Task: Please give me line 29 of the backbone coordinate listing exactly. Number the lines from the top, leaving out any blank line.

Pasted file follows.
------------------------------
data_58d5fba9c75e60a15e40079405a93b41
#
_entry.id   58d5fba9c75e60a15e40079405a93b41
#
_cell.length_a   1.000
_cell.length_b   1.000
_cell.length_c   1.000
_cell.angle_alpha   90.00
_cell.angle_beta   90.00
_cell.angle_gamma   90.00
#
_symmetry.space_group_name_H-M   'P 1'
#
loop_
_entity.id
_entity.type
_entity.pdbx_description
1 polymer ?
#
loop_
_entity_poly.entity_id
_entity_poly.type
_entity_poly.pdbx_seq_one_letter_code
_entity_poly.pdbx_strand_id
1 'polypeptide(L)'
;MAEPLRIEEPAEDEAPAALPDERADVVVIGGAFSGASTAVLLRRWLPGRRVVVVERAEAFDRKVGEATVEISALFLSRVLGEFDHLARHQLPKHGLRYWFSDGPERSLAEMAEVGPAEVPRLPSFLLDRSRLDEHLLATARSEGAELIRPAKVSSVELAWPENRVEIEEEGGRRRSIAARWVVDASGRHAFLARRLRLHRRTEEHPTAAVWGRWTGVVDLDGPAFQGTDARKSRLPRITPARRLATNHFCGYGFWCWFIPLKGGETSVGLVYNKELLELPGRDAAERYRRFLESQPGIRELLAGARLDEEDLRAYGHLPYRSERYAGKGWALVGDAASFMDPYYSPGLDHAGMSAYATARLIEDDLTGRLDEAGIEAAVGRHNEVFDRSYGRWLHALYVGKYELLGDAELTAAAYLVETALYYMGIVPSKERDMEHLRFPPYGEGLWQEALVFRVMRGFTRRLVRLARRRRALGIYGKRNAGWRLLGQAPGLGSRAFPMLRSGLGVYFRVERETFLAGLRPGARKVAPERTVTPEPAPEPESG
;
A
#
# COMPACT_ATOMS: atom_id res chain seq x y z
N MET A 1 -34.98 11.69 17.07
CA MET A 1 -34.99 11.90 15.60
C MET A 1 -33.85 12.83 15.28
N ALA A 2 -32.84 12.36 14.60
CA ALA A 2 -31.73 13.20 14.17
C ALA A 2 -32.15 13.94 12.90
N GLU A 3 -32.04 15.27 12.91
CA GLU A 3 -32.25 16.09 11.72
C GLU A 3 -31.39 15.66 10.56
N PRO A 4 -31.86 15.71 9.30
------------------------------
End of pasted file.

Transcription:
#